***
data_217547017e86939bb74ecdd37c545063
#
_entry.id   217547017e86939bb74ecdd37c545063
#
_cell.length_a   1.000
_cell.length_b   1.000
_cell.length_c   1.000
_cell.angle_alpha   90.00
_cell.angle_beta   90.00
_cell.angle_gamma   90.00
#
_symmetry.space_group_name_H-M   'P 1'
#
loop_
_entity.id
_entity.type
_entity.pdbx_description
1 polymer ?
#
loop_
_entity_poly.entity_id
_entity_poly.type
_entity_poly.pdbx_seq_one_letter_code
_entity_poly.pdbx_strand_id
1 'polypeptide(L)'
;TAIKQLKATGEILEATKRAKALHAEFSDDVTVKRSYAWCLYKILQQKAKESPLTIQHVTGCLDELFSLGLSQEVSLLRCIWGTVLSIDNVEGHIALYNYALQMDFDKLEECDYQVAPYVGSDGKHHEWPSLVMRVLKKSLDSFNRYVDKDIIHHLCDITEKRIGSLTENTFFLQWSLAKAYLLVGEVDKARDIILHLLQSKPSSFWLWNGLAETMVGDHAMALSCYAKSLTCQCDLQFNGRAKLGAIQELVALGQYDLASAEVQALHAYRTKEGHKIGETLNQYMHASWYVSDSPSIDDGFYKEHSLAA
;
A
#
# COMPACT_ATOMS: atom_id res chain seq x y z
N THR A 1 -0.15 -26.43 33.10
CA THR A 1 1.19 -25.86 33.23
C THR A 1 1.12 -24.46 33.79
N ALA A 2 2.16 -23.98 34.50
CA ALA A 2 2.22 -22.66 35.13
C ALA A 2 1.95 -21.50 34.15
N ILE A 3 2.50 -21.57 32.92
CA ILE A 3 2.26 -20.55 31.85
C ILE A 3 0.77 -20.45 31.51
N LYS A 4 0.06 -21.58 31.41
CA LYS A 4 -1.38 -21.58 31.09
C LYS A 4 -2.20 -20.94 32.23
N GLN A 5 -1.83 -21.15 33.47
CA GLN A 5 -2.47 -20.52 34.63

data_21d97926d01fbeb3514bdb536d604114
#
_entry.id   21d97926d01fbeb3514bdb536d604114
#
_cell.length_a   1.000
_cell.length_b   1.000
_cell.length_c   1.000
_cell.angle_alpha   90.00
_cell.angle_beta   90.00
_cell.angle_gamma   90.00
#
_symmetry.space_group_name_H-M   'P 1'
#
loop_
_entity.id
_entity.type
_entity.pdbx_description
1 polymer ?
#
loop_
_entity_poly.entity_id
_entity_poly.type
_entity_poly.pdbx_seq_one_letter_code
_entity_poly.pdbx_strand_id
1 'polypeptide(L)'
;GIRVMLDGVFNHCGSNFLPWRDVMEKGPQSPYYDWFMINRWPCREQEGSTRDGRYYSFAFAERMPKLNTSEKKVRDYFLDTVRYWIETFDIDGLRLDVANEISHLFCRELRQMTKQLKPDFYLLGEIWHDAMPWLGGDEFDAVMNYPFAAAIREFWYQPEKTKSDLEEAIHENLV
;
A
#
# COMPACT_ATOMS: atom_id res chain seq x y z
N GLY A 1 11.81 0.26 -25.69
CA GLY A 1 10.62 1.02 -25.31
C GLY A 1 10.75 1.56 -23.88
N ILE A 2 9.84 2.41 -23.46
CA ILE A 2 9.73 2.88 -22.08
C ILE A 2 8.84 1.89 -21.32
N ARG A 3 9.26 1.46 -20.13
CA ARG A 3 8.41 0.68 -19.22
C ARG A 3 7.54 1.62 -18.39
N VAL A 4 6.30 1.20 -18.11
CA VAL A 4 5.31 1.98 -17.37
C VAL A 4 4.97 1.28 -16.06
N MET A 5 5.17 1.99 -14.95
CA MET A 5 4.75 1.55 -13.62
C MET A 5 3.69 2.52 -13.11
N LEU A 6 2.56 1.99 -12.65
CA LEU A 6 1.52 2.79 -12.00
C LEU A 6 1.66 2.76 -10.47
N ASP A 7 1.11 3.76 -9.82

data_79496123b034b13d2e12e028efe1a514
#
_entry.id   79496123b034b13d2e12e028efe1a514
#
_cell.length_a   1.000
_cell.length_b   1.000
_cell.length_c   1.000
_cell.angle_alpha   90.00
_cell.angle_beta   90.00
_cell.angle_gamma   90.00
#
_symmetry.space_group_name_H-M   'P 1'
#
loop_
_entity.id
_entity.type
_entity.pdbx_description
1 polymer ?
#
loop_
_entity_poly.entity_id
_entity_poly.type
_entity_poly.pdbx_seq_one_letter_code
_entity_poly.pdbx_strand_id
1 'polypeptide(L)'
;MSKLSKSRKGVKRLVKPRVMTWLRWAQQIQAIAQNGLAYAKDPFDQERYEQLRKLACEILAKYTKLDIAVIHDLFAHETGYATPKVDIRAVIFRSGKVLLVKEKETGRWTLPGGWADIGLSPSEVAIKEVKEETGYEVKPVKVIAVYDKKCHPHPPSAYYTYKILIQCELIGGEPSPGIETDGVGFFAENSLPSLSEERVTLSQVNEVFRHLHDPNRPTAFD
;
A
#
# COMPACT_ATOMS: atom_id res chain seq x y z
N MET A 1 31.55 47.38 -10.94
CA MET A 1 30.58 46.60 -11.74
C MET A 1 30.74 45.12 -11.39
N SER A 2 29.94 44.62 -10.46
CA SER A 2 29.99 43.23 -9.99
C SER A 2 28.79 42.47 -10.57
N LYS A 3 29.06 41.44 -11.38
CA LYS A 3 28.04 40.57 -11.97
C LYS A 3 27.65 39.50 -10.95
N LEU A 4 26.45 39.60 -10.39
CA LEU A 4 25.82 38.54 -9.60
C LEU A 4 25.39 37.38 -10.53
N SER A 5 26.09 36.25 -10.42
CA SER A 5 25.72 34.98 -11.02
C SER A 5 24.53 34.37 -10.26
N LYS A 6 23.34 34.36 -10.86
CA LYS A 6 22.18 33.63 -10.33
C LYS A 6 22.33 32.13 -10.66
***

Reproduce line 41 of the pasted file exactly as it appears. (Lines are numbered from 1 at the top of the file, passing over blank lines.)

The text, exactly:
CA LYS A 4 -1.38 -21.58 31.09